Author Aesthetic

I think a lot about my author aesthetic. For me, that means thinking about how I want to show up in the world , and to know that I need to know what kind of writer I aim to be. It’s more than just a personal style, though I believe that this is a lot of it.

I think about this because as a young writer who gathers a lot of strength and courage from Black feminist writers, poets and activists, I want to put intentionality at the forefront of everything I do. Intentionality and care are deeply intertwined when I think about my aesthetic. I want to make sure I am moving and showing up in a way that aligns with what I value: Black women’s history and love practices, compassion for self and others, and freedom and futurity as two halves of a whole, to start, but also Black girlhood and joy.

So what does that mean exactly for me? I think it means that I aim to present myself as the truest version of me at any given moment in the hopes that it will inspire others to walk in their truth as well.

I want to always carry a part of Black girl and womanhood with me, in the form of the biggest gold hoops I can find, as a reminder of recognition and value of us– but also how I came to love myself.

I want to wear my hair natural or in protective styles (the bigger the better) because it reminds me that every part of me, my big body, my big hair, were designed by God to take up space. My hair defies gravity, and coils and weaves together while also springing up alone as a reminder that there are parts of myself are crafted in union with others to create unique, rule defying strands.

I wear my identity on my chest as a nameplate necklace so that there’s no concealing my pride.

I will never stop wearing glasses because it reminds me that I ruined my eyes as a child reading in the dark before bed– always a reader with a wild imagination.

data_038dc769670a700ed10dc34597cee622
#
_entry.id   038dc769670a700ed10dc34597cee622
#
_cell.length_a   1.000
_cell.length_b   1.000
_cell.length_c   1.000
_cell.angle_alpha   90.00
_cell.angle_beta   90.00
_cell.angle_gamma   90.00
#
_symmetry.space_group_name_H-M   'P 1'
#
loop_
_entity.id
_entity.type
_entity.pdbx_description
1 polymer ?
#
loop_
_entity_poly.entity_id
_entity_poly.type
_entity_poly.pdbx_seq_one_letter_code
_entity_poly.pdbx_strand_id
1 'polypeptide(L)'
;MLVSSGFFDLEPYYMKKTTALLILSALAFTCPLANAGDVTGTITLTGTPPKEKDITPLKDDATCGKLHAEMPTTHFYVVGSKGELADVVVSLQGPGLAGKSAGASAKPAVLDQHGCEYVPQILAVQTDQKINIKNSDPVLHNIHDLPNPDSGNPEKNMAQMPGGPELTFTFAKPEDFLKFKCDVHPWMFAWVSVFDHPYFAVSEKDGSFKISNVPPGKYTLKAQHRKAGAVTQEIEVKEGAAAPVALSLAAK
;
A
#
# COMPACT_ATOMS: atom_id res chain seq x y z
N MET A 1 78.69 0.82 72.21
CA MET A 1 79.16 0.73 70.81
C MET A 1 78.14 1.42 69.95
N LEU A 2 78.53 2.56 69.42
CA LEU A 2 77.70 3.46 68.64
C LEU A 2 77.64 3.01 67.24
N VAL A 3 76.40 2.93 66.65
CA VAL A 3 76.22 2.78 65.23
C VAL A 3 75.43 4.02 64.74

Heeled shoes will always have a spot in my closet to combat all the years I refused them, thinking it would make me too tall, before I realized I was an Amazon and Amazons didn’t make themselves small.

Tattoos that convey meaning, tell others about the people and places and words that have shaped me, will always have a place on my body, which I will cloth with love because I had to learn to love it.

Yellow for happiness, the sun and my Grandmother, Thelia; purple for calm and regality; and black for artistry and confidence will always be me go to colors, with a mix of earth tones to remind me of the rolling acres of land in Wakefield I spent my childhood exploring on Sunday afternoons.

Yes, I think of outfits and nail colors, cute statement jewelry pieces and bold lip colors.

But in the end, if you remember me with a yellow pen in hand and a hardcover journal, ready to see if I can assemble a collection of words into a truth…then that will be more than my author aesthetic.

It will be my legacy.

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